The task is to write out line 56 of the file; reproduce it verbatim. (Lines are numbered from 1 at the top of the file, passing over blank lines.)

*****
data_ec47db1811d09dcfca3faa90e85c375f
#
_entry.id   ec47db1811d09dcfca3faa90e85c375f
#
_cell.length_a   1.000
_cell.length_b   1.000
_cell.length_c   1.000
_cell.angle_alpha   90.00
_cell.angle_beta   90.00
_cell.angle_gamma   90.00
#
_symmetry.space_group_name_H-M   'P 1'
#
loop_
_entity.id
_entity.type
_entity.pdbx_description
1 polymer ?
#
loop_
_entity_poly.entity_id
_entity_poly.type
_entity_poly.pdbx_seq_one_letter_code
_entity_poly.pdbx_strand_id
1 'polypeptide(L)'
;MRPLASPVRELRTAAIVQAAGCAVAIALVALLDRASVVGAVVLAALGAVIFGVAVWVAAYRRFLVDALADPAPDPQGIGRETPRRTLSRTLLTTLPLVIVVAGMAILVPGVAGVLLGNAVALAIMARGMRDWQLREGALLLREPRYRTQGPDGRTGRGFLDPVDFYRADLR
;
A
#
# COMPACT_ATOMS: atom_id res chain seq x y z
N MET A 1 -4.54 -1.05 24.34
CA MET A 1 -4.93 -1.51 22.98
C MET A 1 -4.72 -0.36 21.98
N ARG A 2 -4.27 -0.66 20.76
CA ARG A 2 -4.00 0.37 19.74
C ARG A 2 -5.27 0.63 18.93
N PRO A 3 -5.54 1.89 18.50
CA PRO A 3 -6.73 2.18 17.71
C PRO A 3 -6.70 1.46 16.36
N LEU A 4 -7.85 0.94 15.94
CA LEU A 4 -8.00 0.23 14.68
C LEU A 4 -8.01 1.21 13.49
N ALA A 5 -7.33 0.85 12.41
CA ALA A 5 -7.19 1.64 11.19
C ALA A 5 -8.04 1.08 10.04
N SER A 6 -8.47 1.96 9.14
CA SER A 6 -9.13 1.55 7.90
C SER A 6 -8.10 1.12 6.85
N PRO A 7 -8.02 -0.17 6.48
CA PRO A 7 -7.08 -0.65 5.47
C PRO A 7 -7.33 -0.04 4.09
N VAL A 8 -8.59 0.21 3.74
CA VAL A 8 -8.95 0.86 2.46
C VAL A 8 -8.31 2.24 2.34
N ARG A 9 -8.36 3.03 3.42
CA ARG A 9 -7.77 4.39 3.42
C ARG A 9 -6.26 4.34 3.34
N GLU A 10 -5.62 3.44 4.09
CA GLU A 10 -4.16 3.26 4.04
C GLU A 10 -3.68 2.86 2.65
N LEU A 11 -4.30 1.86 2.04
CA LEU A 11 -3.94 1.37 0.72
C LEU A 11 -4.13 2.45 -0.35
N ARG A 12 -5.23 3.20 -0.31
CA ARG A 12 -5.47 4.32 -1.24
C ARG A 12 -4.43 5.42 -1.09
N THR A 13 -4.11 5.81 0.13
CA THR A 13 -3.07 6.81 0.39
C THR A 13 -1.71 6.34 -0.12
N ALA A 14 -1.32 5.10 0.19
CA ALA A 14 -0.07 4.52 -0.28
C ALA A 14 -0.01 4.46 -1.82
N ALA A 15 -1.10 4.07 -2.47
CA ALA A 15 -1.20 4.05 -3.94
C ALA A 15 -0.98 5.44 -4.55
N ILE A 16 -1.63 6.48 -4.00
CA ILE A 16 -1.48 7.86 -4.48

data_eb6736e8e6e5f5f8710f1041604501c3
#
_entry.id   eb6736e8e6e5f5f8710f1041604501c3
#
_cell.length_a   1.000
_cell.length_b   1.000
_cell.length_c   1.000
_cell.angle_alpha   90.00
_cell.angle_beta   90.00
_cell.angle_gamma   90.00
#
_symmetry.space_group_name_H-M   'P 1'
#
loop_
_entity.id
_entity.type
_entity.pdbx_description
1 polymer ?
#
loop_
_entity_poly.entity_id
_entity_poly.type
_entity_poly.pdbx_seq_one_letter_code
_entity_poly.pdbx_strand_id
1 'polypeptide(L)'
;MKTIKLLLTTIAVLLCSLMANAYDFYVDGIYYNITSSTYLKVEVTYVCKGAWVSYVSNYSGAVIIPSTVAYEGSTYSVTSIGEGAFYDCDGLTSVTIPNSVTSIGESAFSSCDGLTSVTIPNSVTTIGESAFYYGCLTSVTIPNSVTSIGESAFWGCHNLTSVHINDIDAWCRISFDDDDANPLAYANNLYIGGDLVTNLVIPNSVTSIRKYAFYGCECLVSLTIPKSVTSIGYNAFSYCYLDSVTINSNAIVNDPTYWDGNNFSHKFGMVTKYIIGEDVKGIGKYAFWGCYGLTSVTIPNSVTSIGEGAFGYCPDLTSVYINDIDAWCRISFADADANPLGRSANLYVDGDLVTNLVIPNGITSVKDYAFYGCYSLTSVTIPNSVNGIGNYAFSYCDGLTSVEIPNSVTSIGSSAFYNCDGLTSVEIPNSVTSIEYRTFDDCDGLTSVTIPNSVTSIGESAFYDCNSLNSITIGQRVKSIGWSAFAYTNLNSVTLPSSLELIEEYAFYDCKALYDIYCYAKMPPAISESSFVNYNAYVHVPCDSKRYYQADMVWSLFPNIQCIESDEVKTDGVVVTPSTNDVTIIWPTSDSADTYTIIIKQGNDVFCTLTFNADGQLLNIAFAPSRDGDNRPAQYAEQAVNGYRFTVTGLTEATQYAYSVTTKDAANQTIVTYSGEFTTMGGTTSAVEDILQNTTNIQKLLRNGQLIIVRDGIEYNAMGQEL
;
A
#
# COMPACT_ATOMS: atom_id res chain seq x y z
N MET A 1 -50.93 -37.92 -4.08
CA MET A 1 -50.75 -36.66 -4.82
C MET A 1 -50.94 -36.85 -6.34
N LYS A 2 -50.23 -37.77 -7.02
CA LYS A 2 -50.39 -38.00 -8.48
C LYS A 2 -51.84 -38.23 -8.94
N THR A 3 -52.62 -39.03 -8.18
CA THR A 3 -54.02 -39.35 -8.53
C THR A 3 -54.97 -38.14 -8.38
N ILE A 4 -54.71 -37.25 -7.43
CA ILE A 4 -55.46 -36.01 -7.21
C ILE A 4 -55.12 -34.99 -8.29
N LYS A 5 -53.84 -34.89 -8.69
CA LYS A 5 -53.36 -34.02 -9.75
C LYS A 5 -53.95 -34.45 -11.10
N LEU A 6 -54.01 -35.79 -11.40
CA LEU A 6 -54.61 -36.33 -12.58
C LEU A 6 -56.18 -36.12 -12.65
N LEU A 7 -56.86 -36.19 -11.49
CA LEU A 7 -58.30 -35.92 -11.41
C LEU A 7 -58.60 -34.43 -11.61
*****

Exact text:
CA ARG A 9 -7.77 4.39 3.42